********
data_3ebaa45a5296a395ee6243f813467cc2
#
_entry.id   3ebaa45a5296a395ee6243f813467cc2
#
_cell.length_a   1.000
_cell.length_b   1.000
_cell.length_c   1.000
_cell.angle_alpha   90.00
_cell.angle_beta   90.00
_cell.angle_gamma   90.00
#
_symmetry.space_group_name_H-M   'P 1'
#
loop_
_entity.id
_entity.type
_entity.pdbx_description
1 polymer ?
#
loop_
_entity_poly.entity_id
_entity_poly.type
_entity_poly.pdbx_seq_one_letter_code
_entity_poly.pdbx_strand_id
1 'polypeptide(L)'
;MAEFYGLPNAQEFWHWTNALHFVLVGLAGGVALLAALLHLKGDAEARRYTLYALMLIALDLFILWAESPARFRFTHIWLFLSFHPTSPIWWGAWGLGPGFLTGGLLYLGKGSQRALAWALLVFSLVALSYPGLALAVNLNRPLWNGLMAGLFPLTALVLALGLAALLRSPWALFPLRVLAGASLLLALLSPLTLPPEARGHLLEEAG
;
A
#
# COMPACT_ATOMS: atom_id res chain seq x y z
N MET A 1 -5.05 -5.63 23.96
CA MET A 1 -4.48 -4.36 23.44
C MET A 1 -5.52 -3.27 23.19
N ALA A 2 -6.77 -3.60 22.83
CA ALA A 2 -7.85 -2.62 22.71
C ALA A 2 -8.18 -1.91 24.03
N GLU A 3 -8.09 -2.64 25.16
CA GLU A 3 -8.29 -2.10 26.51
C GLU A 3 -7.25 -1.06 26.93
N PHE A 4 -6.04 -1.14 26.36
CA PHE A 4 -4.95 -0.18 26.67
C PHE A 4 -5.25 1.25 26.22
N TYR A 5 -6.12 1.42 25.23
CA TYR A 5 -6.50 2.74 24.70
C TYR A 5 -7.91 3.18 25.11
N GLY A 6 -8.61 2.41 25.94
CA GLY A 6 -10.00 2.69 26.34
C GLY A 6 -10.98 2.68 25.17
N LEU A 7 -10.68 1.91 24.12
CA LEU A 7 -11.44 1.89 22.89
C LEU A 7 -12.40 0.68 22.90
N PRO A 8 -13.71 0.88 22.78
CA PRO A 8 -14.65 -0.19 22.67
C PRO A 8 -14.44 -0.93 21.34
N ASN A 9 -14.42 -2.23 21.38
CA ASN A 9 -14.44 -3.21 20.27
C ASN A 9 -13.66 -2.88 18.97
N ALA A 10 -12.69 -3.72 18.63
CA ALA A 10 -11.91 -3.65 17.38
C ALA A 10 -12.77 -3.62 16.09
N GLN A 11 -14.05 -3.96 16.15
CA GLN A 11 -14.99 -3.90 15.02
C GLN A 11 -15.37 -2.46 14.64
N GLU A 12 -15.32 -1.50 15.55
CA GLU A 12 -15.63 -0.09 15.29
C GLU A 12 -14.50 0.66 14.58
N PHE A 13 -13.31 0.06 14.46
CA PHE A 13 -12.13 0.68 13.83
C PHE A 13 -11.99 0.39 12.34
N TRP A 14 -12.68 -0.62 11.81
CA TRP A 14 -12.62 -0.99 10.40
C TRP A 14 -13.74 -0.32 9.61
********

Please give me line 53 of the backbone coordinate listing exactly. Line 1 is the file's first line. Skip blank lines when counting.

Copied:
CA PRO A 8 -14.65 -0.19 22.67